This publication is a compilation of approved Navy pensions covering applications made during the period 1861 to about 1910. It includes important information for the researcher, such as information about the sailor including name, age, residence, date and place of birth. In addition, information about the nature and extent of military service is often included.

Information about naval commands with which a veteran served, details of battles and campaigns, and other documentation concerning the veteran's service may also be included in some pension application files.

You can locate an approved pension through the alphabetical hierarchy in the browse menu. Select the first letter of the last name, then the first two letters of the surname, locate the surname, followed by his given name in the next section of browse titles. You can also search on the sailor’s name using the search box.

Related records

The images in this collection represent the approved pension files for Navy veterans. Pension claims were disapproved or rejected if the service of the veteran could not be verified; if the injury, disability, or death was unrelated to military service; or if the veteran on whose service the claim was based deserted or was dishonorably discharged. Claims for pensions were abandoned if the veteran died and left no other dependents. Claims for pensions were assigned an "original" application number. Disallowed or abandoned claims retained this "original" number and were referred to as "originals."

The disapproved pension files are found in M1274, Case Files of Disapproved Pension Applications of Widows and Other Dependents of Civil War and Later Navy Veterans ("Navy Widows' Originals"), 1861-1910, and M1391, Lists of Navy Veterans for Whom There are Navy Widows' and Other Dependents' Disapproved Pension Files ("Navy Widows' Originals"), 1861- 1910.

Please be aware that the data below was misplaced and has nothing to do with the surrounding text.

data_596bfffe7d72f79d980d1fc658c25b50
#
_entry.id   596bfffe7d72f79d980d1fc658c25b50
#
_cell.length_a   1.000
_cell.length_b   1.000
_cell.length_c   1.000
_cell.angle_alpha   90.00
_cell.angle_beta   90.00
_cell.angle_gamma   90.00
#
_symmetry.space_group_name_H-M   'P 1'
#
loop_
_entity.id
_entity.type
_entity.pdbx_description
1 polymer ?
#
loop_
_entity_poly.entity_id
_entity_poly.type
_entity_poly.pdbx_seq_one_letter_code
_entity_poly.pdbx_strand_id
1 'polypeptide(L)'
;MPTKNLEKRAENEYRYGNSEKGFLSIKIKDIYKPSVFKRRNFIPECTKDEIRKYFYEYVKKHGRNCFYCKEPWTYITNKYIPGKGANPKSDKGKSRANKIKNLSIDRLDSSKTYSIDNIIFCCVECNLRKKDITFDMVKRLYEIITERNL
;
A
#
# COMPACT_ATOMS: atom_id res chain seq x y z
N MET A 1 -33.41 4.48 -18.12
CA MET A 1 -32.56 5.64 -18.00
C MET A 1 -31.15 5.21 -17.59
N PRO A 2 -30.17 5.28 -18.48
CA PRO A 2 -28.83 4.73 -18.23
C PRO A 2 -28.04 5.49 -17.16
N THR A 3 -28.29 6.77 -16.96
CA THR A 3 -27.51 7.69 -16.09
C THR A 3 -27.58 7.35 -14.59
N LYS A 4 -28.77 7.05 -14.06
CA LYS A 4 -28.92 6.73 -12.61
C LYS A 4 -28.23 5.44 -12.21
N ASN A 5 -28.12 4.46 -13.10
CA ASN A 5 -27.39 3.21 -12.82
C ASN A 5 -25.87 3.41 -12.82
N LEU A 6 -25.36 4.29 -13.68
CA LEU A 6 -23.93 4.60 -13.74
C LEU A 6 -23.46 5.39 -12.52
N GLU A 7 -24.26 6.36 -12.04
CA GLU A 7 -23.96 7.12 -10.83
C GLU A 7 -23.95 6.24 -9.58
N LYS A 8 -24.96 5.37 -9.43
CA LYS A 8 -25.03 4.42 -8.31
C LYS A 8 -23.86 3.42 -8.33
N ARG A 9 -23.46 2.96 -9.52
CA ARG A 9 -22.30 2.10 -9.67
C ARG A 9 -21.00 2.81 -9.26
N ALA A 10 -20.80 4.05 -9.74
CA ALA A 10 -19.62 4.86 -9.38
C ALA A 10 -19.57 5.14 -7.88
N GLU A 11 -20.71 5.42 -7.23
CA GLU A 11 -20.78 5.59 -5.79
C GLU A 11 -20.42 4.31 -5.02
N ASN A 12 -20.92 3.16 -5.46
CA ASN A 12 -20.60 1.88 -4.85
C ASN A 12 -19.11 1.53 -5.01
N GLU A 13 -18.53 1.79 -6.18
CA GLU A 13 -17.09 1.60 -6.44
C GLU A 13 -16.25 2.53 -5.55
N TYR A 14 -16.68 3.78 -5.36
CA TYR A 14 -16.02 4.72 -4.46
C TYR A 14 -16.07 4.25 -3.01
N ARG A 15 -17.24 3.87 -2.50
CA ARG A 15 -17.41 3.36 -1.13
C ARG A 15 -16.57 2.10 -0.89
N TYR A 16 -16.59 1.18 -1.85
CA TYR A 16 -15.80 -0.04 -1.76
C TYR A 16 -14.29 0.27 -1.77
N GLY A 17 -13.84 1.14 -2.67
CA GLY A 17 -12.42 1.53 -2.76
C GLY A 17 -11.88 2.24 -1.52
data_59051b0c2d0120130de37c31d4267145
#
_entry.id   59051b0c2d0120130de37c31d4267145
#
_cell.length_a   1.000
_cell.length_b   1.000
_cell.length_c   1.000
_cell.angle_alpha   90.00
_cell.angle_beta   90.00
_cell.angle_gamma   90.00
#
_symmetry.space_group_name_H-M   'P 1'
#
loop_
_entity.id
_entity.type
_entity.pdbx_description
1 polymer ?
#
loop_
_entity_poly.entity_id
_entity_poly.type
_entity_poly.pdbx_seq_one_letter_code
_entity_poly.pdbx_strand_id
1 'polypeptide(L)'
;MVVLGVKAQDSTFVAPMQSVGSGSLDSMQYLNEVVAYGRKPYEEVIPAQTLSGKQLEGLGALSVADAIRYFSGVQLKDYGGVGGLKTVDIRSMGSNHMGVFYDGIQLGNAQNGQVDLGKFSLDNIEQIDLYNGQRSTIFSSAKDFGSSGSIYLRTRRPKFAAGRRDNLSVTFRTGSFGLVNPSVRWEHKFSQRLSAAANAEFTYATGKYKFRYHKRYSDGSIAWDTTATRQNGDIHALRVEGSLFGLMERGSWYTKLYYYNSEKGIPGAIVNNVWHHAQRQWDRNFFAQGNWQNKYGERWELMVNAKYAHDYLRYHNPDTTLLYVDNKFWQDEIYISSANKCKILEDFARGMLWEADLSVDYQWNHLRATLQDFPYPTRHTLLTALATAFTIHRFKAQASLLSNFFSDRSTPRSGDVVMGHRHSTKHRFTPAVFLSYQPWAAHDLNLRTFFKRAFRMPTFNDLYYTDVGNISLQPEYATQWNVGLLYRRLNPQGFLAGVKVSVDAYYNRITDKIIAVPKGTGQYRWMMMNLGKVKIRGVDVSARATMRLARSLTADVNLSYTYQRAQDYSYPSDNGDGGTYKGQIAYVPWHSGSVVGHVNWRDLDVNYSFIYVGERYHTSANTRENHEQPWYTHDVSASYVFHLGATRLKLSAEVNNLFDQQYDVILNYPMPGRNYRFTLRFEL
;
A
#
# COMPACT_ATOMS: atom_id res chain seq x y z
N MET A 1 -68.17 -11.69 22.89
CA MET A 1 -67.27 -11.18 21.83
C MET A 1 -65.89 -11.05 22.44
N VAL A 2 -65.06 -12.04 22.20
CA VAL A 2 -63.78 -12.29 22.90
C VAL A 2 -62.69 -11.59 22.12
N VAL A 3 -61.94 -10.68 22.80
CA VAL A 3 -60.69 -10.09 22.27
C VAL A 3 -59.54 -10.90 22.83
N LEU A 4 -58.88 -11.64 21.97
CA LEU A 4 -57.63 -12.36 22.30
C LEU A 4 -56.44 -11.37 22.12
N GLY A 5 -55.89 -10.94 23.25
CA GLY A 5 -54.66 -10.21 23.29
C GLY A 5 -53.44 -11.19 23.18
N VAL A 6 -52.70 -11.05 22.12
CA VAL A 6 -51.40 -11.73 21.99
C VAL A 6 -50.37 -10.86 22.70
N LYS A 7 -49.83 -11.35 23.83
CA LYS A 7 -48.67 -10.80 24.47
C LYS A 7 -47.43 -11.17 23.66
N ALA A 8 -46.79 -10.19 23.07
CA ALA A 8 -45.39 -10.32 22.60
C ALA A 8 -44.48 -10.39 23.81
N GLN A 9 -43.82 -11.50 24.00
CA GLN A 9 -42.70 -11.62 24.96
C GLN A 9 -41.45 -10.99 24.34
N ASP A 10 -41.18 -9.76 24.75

At Fold3, you will find the "Civil War Pension Index," or Organization Index to Pension Files of Veterans Who Served Between 1861 and 1900, (NARA T289), which is organized by unit rather than alphabetically by surname. Although it primarily lists Army veterans, its miscellaneous section does list naval personnel.

Explore this title

Search or browse the Case Files of Approved Pension Applications of Civil War and Later Navy Veterans (Navy Survivors' Certificates), 1861-1910 here.


The records shown here are scanned from the National Archives microfiche publication, Case Files of Approved Pension Applications of Civil War and Later Navy Veterans (Navy Survivors' Certificates), 1861-1910, M1469. The original records are located in Record Group 15, Records of the Department of Veterans Affairs, 1773 – 2001 in the National Archives.

There is no NARA descriptive pamphlet available for this publication.

About the contributor

A professional genealogical and historical researcher for more than twenty years, Craig R Scott is a Certified Genealogist who specializes in the records of the National Archives, especially those that relate to the military. He is a member of the Company of Military Historians, on the Board of Directors of the Association of Professional Genealogists, and has served in the past on the boards of the Virginia Genealogical Society and the Maryland Genealogical Society. He is the author of The 'Lost Pensions': Settled Accounts of the Act of 6 April 1838 and Records of the Accounting Officers of the Department of the Treasury, Inventory 14 (Revised).